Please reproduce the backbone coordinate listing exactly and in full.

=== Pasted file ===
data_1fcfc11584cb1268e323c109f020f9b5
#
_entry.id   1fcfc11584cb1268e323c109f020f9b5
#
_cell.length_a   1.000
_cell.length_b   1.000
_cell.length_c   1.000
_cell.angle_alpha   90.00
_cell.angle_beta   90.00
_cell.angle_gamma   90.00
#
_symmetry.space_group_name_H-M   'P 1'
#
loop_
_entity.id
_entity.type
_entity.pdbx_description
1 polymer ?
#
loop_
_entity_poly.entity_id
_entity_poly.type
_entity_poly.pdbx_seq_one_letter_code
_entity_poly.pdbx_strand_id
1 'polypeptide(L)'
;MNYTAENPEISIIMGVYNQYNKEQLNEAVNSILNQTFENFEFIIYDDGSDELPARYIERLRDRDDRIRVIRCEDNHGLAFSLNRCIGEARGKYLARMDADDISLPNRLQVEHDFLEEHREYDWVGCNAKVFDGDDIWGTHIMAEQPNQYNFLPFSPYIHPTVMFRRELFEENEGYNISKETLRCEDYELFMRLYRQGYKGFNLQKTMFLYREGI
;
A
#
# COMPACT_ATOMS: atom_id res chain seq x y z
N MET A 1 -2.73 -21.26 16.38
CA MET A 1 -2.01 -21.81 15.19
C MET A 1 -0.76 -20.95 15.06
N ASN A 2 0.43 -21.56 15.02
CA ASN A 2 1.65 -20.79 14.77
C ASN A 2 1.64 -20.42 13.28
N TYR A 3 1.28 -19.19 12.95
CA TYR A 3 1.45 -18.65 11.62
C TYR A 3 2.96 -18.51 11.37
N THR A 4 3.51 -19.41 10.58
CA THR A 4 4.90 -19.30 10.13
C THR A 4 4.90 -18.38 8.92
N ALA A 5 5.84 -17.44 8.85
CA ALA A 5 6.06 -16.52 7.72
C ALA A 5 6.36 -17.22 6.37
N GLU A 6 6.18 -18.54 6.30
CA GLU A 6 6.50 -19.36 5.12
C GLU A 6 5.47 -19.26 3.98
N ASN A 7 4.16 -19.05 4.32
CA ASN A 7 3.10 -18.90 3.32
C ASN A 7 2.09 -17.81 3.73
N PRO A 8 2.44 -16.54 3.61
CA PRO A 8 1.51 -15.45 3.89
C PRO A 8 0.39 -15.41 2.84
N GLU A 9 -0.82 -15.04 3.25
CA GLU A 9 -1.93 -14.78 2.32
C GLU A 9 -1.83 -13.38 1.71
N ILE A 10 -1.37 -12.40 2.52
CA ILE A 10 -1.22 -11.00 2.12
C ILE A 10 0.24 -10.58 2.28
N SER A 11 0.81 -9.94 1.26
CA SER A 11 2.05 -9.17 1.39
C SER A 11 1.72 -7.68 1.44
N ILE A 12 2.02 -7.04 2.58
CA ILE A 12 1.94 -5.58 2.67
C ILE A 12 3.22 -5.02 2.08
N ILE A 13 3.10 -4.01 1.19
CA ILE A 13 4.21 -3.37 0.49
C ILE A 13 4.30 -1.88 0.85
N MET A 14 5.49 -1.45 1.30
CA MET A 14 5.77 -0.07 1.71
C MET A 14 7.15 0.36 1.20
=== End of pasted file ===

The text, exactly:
data_1fcfc11584cb1268e323c109f020f9b5
#
_entry.id   1fcfc11584cb1268e323c109f020f9b5
#
_cell.length_a   1.000
_cell.length_b   1.000
_cell.length_c   1.000
_cell.angle_alpha   90.00
_cell.angle_beta   90.00
_cell.angle_gamma   90.00
#
_symmetry.space_group_name_H-M   'P 1'
#
loop_
_entity.id
_entity.type
_entity.pdbx_description
1 polymer ?
#
loop_
_entity_poly.entity_id
_entity_poly.type
_entity_poly.pdbx_seq_one_letter_code
_entity_poly.pdbx_strand_id
1 'polypeptide(L)'
;MNYTAENPEISIIMGVYNQYNKEQLNEAVNSILNQTFENFEFIIYDDGSDELPARYIERLRDRDDRIRVIRCEDNHGLAFSLNRCIGEARGKYLARMDADDISLPNRLQVEHDFLEEHREYDWVGCNAKVFDGDDIWGTHIMAEQPNQYNFLPFSPYIHPTVMFRRELFEENEGYNISKETLRCEDYELFMRLYRQGYKGFNLQKTMFLYREGI
;
A
#
# COMPACT_ATOMS: atom_id res chain seq x y z
N MET A 1 -2.73 -21.26 16.38
CA MET A 1 -2.01 -21.81 15.19
C MET A 1 -0.76 -20.95 15.06
N ASN A 2 0.43 -21.56 15.02
CA ASN A 2 1.65 -20.79 14.77
C ASN A 2 1.64 -20.42 13.28
N TYR A 3 1.28 -19.19 12.95
CA TYR A 3 1.45 -18.65 11.62
C TYR A 3 2.96 -18.51 11.37
N THR A 4 3.51 -19.41 10.58
CA THR A 4 4.90 -19.30 10.13
C THR A 4 4.90 -18.38 8.92
N ALA A 5 5.84 -17.44 8.85
CA ALA A 5 6.06 -16.52 7.72
C ALA A 5 6.36 -17.22 6.37
N GLU A 6 6.18 -18.54 6.30
CA GLU A 6 6.50 -19.36 5.12
C GLU A 6 5.47 -19.26 3.98
N ASN A 7 4.16 -19.05 4.32
CA ASN A 7 3.10 -18.90 3.32
C ASN A 7 2.09 -17.81 3.73
N PRO A 8 2.44 -16.54 3.61
CA PRO A 8 1.51 -15.45 3.89
C PRO A 8 0.39 -15.41 2.84
N GLU A 9 -0.82 -15.04 3.25
CA GLU A 9 -1.93 -14.78 2.32
C GLU A 9 -1.83 -13.38 1.71
N ILE A 10 -1.37 -12.40 2.52
CA ILE A 10 -1.22 -11.00 2.12
C ILE A 10 0.24 -10.58 2.28
N SER A 11 0.81 -9.94 1.26
CA SER A 11 2.05 -9.17 1.39
C SER A 11 1.72 -7.68 1.44
N ILE A 12 2.02 -7.04 2.58
CA ILE A 12 1.94 -5.58 2.67
C ILE A 12 3.22 -5.02 2.08
N ILE A 13 3.10 -4.01 1.19
CA ILE A 13 4.21 -3.37 0.49
C ILE A 13 4.30 -1.88 0.85
N MET A 14 5.49 -1.45 1.30
CA MET A 14 5.77 -0.07 1.71
C MET A 14 7.15 0.36 1.20